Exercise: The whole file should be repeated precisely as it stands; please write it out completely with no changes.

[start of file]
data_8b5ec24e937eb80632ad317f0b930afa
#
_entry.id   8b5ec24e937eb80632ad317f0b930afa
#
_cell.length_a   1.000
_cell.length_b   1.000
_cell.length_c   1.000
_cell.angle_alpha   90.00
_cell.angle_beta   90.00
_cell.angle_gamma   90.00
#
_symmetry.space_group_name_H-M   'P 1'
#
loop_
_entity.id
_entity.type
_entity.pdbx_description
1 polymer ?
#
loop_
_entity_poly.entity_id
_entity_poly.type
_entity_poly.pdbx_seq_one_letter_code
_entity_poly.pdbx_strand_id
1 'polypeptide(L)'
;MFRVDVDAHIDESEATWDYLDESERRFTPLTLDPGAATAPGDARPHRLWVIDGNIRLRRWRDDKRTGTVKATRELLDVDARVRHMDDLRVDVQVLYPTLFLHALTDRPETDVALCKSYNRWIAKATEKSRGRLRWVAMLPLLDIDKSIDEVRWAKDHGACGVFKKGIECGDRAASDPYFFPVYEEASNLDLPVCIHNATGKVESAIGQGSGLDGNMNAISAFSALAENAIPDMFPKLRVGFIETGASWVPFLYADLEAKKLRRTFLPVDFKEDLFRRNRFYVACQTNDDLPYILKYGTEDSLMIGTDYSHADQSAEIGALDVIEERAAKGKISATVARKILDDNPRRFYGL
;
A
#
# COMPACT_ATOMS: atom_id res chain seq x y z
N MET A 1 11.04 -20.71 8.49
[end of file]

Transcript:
data_8b5ec24e937eb80632ad317f0b930afa
#
_entry.id   8b5ec24e937eb80632ad317f0b930afa
#
_cell.length_a   1.000
_cell.length_b   1.000
_cell.length_c   1.000
_cell.angle_alpha   90.00
_cell.angle_beta   90.00
_cell.angle_gamma   90.00
#
_symmetry.space_group_name_H-M   'P 1'
#
loop_
_entity.id
_entity.type
_entity.pdbx_description
1 polymer ?
#
loop_
_entity_poly.entity_id
_entity_poly.type
_entity_poly.pdbx_seq_one_letter_code
_entity_poly.pdbx_strand_id
1 'polypeptide(L)'
;MFRVDVDAHIDESEATWDYLDESERRFTPLTLDPGAATAPGDARPHRLWVIDGNIRLRRWRDDKRTGTVKATRELLDVDARVRHMDDLRVDVQVLYPTLFLHALTDRPETDVALCKSYNRWIAKATEKSRGRLRWVAMLPLLDIDKSIDEVRWAKDHGACGVFKKGIECGDRAASDPYFFPVYEEASNLDLPVCIHNATGKVESAIGQGSGLDGNMNAISAFSALAENAIPDMFPKLRVGFIETGASWVPFLYADLEAKKLRRTFLPVDFKEDLFRRNRFYVACQTNDDLPYILKYGTEDSLMIGTDYSHADQSAEIGALDVIEERAAKGKISATVARKILDDNPRRFYGL
;
A
#
# COMPACT_ATOMS: atom_id res chain seq x y z
N MET A 1 11.04 -20.71 8.49